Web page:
Saturday, October 5, 2013

Container Gardening!!

Gateway drug to gardening... Containers! ANY body can do it, it's easy, economical, manageable, less risky... and really, we can do a lot with pots. Containers are great for renters (not permanent / easy to take with you), condo/apartment dwellers (with lack of soil), and/or people wanting to jazz up their porches, patios and balconies. They are also wonderful for: adding depth, height and interest to a landscape, working with and creating microclimates for frost tender plants and, for water wise gardens, allowing us to still have our favorite water loving plants- just in their own happy zone... really pots are simply awesome. And don't even get me started on all the fantastical styles, colors, materials, shapes and sizes they come in. So here are some sketchy illustrated and wordy pointers on container gardening.

Make it Pretty. For cozying up and bringing lushness to an outdoor space with too much hardscape and bare walls- well yeah, containers can do that. As the design rules go, groups of odd numbers are best (unless they are flanking an entry way or focal point, in which case 2 works)- 3 being the golden number for a cluster of pots, especially in a corner- I like to go with similar or same exact style/color pots in three varying sizes- though varying colors in the same material and color story can have a fun impact as well. For choosing plants in a pot I usually stick with three (or 5) and like to refer to a term I WISH I coined, but heard from a nurserywoman, who surely heard it somewhere else (ah yes, the derivation has yet to be tracked down)... anyway, rambling aside, it goes like this: The Thriller, The Spiller and The Chiller (See sketchy and 100% original ADh+d drawing, right). Your thriller- she is the star of the pot- the tree, the specimen, the tallest and brightest. Then your spiller- she's a cascader- for example, your ivy, bacopa, campanula, creeping jenny, or sedum. Finally you got your chiller. He's, well... chillin... anchoring the pot-scape together between the pendulum swings. Together, when done right, the three sing.  Succulents are especially great for this as they do well with part sun and won't hate you if you neglect watering- a good succulent triad as illustrated on the far left is aeonium, echeveria and a cascading succulent, such as a sedum. Go-to "thrillers" include Japanese Maples, Citruses, Abutilons, and Cordylines/Phormiums to name a few. And remember When choosing plants be sure to select contrasting and compatible colors and textures (not all the same shade of green).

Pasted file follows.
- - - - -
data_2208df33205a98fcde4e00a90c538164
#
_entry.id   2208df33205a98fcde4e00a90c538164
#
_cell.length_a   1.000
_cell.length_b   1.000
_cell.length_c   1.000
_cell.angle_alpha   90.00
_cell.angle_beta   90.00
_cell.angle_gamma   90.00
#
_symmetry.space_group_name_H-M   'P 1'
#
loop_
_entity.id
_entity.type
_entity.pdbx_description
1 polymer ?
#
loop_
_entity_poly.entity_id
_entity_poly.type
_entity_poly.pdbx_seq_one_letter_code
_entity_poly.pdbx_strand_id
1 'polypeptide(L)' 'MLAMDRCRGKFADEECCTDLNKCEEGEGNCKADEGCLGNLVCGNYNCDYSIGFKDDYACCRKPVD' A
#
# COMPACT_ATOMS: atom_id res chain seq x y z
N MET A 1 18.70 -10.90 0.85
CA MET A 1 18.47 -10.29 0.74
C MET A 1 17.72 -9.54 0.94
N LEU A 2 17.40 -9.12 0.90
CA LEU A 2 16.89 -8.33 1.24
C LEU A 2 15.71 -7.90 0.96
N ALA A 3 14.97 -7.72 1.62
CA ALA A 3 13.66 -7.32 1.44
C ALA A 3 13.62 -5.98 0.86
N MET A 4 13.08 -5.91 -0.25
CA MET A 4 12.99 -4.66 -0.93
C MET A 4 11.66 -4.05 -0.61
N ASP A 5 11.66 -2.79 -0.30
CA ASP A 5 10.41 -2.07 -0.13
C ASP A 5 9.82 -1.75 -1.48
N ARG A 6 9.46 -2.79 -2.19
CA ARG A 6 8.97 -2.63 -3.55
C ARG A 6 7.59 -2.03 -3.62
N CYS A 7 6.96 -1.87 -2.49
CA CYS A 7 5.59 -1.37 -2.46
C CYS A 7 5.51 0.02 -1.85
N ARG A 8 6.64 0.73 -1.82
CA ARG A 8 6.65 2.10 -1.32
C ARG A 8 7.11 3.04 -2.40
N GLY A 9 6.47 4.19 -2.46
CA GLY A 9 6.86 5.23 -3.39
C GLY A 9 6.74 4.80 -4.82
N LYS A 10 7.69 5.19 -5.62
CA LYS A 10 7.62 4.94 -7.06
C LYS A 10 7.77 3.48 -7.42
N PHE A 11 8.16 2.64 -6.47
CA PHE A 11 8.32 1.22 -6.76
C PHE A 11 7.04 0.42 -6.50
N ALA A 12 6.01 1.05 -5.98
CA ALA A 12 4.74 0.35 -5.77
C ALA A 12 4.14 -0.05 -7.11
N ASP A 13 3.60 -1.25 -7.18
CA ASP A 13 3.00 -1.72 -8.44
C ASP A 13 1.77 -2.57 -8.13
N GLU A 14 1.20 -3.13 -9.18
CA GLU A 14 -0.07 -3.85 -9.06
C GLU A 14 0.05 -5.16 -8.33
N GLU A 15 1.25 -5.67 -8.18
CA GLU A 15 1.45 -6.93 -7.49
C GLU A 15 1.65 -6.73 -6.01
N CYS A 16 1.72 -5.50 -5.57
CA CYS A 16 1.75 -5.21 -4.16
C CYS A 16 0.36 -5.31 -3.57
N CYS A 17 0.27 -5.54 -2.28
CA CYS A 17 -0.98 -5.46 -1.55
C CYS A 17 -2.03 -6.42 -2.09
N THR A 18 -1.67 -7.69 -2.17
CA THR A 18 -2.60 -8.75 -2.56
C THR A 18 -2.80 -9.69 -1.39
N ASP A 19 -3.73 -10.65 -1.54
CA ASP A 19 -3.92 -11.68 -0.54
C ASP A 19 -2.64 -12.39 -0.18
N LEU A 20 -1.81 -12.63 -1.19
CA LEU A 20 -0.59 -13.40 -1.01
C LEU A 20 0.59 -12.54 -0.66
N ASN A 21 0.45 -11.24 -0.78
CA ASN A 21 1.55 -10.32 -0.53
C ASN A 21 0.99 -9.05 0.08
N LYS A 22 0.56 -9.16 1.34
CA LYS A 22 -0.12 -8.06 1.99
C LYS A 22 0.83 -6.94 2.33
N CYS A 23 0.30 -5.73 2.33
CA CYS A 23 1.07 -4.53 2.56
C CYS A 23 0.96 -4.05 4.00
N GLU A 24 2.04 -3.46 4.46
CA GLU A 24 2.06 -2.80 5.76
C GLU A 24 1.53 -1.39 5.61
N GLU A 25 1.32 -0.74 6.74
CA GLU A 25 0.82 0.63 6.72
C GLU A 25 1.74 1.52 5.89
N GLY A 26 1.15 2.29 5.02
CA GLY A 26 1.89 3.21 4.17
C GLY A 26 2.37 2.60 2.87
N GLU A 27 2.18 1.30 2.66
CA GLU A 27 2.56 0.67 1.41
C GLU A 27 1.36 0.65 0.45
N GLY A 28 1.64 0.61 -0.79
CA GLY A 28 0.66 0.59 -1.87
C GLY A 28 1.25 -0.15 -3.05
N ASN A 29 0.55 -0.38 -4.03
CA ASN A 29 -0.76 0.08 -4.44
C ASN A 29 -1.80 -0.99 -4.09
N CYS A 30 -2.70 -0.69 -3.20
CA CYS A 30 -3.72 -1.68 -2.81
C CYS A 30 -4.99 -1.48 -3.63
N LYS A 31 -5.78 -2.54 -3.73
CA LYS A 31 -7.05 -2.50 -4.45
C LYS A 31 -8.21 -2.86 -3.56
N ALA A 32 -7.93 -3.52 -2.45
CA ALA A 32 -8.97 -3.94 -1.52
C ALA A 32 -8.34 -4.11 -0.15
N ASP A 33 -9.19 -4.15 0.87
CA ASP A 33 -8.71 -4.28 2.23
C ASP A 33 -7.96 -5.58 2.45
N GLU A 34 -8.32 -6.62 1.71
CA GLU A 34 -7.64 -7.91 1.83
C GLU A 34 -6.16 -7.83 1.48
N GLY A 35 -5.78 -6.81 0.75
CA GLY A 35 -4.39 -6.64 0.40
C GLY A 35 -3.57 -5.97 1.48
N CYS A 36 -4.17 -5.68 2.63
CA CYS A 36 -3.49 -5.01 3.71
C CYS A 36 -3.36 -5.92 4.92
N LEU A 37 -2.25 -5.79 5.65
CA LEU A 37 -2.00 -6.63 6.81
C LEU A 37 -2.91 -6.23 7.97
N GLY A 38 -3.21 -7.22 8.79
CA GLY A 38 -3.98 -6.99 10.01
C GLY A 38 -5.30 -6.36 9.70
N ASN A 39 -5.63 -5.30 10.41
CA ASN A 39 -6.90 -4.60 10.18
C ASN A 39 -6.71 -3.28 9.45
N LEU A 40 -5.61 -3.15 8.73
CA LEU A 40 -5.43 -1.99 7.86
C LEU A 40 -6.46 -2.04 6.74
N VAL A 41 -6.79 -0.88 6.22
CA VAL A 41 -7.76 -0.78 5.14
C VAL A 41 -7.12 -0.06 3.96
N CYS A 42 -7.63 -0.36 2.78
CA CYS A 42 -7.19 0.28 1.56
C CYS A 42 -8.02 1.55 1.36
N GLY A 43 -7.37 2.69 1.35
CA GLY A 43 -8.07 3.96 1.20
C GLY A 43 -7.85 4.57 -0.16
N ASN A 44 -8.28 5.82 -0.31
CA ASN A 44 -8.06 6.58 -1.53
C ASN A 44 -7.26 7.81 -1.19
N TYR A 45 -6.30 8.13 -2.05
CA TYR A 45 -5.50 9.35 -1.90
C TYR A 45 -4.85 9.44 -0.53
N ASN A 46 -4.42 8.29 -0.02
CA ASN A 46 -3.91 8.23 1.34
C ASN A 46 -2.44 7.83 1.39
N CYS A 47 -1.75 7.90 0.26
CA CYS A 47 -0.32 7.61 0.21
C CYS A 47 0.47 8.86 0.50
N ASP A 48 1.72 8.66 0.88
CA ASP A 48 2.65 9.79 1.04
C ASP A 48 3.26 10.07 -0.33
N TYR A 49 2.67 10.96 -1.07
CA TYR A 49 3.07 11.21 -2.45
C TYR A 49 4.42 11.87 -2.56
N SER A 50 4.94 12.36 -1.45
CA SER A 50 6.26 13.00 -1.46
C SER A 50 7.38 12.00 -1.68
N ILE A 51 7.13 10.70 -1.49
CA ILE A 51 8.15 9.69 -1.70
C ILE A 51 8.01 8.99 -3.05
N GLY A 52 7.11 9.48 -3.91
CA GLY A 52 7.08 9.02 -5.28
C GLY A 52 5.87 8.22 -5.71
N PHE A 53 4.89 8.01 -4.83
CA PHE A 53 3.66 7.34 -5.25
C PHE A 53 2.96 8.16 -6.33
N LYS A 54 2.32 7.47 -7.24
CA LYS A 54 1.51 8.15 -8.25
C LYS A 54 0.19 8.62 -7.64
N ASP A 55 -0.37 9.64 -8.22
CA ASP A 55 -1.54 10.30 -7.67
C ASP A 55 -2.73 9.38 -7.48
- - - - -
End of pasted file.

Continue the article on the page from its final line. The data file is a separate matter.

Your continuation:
Make it Edible. Edibles will grow in your container like a boss. Some invasive ones like mint, you may
even prefer to keep strictly in the pot. Some tried and trues: Herbs, Lettuces and Chards (great for part shade), Annual Veggies (I grow tomatoes in containers every year with excellent tasty results), Berries, Dwarf Fruit Trees and Citrus, and Perennial Veggies (many peppers, including serranos are a great "perennial veggie" for containers in the bay area).

Make it Both. So long as plants are grouped by like-requirements and they all get along and are respectful of one-another, there's no reason we can't mix and match the cutting flower with the herbs, the fruit tree with the spilling succulent. Try it out and if something doesn't work, try something else. Nothing is permanent in container gardening.... although happy plants can last a whole lot longer potted up than you may think. I have a client with lemon and lime trees which have been planted in the same pots for over 15 years and still continue to bear fruit prolifically throughout the year. Plus there are bonsai plants that are FAR older than you and I living their lives in containers. Fun Fact: The oldest living bonsai is a 5 needle pine residing in the Tokyo Imperial Palace collection and is approximately 550 years old!

AND Since a picture is worth a gazillion words AND Miss AndiPlants is Miss SuperBusy + TiredofTypingPants, I'll leave you with these few drawings AND these short words of encouragement to throw some soil and plants in your pots this fall. What have you got to loose (except maybe a few plants?)!

Cheers, and happy gardening!!

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